Unfair dismissal occurs when an employer ends an employee’s employment for an unfair reason. Since most employment is considered “at will,” which means that either party has the right to terminate employment at any point for virtually any reason, unfair dismissal is often a difficult charge to prove. However, there are usually laws in place protecting employees from being fired for unfair reasons. The key to filing a successful claim for unfair dismissal is documenting evidence that indicates that you have been let go for one of these reasons.
Most dismissals from a job will not amount to an unfair dismissal claim because most circumstances for dismissal are considered fair. Employment is generally not a right, and companies cannot be forced to employ persons whose employment adversely affects the operation of their business. Usually, when employees are fired, it is due to poor conduct on the job or a poor job performance, which are perfectly legitimate reasons. Companies may also legally fire their employees if there is not enough work for them to justify the amount he or she is being paid or if his or her personality clashes with the desired work environment. The employee does not have to be “at fault” in order for the company to legally fire him or her.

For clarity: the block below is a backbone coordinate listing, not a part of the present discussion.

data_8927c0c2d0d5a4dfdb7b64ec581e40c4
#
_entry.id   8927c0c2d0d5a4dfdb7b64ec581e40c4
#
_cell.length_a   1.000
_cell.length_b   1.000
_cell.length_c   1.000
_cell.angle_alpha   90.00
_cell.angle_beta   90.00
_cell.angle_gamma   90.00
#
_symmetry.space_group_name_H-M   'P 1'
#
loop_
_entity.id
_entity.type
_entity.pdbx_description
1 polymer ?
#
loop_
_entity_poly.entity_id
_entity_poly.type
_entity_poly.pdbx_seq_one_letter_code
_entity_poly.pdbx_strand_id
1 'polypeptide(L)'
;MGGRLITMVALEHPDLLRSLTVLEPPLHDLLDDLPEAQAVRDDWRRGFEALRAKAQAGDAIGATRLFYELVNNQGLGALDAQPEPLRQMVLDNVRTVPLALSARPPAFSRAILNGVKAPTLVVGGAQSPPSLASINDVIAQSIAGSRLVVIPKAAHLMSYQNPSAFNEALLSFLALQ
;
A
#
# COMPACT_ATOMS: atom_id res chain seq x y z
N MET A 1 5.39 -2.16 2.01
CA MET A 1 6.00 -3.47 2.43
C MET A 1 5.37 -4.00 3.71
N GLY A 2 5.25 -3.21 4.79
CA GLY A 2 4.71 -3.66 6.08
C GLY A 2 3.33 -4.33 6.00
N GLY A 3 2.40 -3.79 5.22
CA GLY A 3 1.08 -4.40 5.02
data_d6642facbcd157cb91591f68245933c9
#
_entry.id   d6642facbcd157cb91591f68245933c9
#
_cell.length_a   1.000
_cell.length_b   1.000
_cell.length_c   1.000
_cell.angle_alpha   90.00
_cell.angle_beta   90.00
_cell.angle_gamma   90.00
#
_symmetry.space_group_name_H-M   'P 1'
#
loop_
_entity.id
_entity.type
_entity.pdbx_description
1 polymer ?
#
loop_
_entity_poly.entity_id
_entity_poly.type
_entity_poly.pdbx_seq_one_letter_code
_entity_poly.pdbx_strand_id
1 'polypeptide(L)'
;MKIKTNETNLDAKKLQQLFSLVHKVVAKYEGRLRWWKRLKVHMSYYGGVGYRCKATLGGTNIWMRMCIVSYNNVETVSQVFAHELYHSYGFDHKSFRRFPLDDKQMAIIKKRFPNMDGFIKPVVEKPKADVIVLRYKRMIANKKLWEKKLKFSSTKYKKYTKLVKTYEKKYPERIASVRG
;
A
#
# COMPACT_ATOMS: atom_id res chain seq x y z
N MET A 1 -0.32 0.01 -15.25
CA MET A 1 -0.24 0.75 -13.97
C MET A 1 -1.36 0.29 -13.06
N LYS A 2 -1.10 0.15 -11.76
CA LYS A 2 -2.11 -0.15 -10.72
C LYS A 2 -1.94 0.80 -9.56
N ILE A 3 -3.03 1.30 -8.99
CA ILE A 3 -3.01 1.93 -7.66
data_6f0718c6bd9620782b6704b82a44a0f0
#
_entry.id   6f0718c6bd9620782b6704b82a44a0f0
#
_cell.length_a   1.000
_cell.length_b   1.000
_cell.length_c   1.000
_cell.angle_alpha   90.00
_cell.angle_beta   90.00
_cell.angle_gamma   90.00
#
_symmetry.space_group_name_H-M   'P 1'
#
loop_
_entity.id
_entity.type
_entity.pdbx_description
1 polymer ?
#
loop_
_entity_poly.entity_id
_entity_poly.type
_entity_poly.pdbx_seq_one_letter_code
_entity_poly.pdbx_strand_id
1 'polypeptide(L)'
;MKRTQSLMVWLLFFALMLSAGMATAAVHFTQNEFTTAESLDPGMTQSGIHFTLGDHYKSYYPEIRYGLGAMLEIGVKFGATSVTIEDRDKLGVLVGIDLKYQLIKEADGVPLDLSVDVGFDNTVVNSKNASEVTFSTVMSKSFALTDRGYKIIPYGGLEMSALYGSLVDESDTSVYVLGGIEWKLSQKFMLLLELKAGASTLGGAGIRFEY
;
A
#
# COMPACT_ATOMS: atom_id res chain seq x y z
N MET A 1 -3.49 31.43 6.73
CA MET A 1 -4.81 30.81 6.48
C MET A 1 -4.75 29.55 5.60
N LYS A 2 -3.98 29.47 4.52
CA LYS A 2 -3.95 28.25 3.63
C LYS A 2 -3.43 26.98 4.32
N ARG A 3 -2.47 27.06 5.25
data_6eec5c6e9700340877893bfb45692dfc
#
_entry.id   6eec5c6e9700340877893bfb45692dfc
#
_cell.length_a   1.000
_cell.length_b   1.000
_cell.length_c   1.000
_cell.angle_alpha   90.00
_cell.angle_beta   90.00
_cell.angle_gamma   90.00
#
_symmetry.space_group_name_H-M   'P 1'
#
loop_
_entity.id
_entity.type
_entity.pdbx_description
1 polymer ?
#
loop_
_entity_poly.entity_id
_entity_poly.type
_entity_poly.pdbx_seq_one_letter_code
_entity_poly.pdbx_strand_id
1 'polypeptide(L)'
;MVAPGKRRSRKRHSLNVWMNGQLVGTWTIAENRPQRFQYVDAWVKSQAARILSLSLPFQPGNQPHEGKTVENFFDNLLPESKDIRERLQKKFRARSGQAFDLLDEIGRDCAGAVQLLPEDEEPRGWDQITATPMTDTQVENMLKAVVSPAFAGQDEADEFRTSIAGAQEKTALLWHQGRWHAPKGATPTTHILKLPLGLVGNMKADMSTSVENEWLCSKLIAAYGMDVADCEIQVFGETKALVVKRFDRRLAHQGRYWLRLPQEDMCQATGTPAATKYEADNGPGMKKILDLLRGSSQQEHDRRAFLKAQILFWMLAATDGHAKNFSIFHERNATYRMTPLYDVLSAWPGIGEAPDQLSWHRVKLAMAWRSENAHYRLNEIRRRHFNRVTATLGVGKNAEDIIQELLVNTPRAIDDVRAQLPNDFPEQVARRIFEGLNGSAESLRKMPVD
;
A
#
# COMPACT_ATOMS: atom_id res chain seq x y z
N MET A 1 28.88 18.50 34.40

For circumstances to dictate a claim for unfair dismissal, the employer typically will have had to violated laws specifically enacted to protect employees from such a dismissal. For instance, most jurisdictions have laws in place granting women the right to an unpaid maternity leave if she gets pregnant as well as a period of time off after the birth to take care of the child. Jurisdictions that have compulsory jury duty for their citizens will also protect them from being fired in the event that a person gets called to serve on a jury. Generally, governments will protect employees from being fired for fulfilling roles that are considered a societal necessity, as in the previous two examples of motherhood and jury duty.
If you think you have a claim for unfair dismissal, the key is building a body of evidence through documentation that identifies an unfair reason that you were dismissed. If you were fired soon after becoming pregnant, documenting the time you were fired and the point at which your employer realized you were pregnant is an example of evidence that tends to show you were fired due to your pregnancy. Taking the other example from above, showing that you were called to jury duty soon before you were fired would also help your case. Keeping a record of any conversation with any superior regarding the alleged unfair reason — especially tending to show he or she was unhappy with the circumstances — will help you in filing a successful claim for unfair dismissal.